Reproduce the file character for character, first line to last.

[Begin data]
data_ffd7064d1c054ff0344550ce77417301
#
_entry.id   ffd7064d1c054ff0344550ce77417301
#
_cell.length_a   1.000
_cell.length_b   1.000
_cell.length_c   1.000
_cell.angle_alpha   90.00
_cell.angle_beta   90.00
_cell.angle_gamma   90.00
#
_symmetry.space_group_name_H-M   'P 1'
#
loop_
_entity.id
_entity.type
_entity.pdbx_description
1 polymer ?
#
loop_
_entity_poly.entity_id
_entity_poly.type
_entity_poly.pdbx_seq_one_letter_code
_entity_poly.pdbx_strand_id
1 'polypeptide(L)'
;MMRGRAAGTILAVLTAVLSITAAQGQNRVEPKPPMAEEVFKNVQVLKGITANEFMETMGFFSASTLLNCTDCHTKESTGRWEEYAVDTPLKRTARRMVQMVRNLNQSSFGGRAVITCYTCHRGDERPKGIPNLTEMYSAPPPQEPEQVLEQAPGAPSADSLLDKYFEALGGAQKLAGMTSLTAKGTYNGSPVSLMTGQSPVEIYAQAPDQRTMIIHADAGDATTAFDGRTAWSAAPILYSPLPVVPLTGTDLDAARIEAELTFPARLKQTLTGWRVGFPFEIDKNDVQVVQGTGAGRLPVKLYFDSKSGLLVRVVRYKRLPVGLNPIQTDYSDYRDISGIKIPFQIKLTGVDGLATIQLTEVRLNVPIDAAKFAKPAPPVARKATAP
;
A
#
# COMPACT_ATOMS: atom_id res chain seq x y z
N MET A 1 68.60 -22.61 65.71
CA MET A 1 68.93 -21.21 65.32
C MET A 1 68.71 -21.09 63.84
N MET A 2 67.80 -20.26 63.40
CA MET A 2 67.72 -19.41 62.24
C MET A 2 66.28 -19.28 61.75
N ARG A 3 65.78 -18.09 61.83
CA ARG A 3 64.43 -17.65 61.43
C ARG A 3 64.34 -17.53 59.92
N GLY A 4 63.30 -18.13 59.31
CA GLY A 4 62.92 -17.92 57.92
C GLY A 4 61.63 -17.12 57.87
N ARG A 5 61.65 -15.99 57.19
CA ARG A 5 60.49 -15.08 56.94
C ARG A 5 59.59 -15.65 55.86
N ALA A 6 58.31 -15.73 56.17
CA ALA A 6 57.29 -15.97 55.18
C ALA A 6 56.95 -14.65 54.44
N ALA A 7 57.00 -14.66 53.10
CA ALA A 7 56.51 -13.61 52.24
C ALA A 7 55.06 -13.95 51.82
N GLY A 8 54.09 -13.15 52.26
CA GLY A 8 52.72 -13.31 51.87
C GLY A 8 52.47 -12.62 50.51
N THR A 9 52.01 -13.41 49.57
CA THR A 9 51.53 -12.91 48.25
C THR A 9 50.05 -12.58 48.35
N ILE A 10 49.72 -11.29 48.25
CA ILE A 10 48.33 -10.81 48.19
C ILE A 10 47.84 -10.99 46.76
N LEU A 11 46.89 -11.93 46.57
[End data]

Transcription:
data_ffd7064d1c054ff0344550ce77417301
#
_entry.id   ffd7064d1c054ff0344550ce77417301
#
_cell.length_a   1.000
_cell.length_b   1.000
_cell.length_c   1.000
_cell.angle_alpha   90.00
_cell.angle_beta   90.00
_cell.angle_gamma   90.00
#
_symmetry.space_group_name_H-M   'P 1'
#
loop_
_entity.id
_entity.type
_entity.pdbx_description
1 polymer ?
#
loop_
_entity_poly.entity_id
_entity_poly.type
_entity_poly.pdbx_seq_one_letter_code
_entity_poly.pdbx_strand_id
1 'polypeptide(L)'
;MMRGRAAGTILAVLTAVLSITAAQGQNRVEPKPPMAEEVFKNVQVLKGITANEFMETMGFFSASTLLNCTDCHTKESTGRWEEYAVDTPLKRTARRMVQMVRNLNQSSFGGRAVITCYTCHRGDERPKGIPNLTEMYSAPPPQEPEQVLEQAPGAPSADSLLDKYFEALGGAQKLAGMTSLTAKGTYNGSPVSLMTGQSPVEIYAQAPDQRTMIIHADAGDATTAFDGRTAWSAAPILYSPLPVVPLTGTDLDAARIEAELTFPARLKQTLTGWRVGFPFEIDKNDVQVVQGTGAGRLPVKLYFDSKSGLLVRVVRYKRLPVGLNPIQTDYSDYRDISGIKIPFQIKLTGVDGLATIQLTEVRLNVPIDAAKFAKPAPPVARKATAP
;
A
#
# COMPACT_ATOMS: atom_id res chain seq x y z
N MET A 1 68.60 -22.61 65.71
CA MET A 1 68.93 -21.21 65.32
C MET A 1 68.71 -21.09 63.84
N MET A 2 67.80 -20.26 63.40
CA MET A 2 67.72 -19.41 62.24
C MET A 2 66.28 -19.28 61.75
N ARG A 3 65.78 -18.09 61.83
CA ARG A 3 64.43 -17.65 61.43
C ARG A 3 64.34 -17.53 59.92
N GLY A 4 63.30 -18.13 59.31
CA GLY A 4 62.92 -17.92 57.92
C GLY A 4 61.63 -17.12 57.87
N ARG A 5 61.65 -15.99 57.19
CA ARG A 5 60.49 -15.08 56.94
C ARG A 5 59.59 -15.65 55.86
N ALA A 6 58.31 -15.73 56.17
CA ALA A 6 57.29 -15.97 55.18
C ALA A 6 56.95 -14.65 54.44
N ALA A 7 57.00 -14.66 53.10
CA ALA A 7 56.51 -13.61 52.24
C ALA A 7 55.06 -13.95 51.82
N GLY A 8 54.09 -13.15 52.26
CA GLY A 8 52.72 -13.31 51.87
C GLY A 8 52.47 -12.62 50.51
N THR A 9 52.01 -13.41 49.57
CA THR A 9 51.53 -12.91 48.25
C THR A 9 50.05 -12.58 48.35
N ILE A 10 49.72 -11.29 48.25
CA ILE A 10 48.33 -10.81 48.19
C ILE A 10 47.84 -10.99 46.76
N LEU A 11 46.89 -11.93 46.57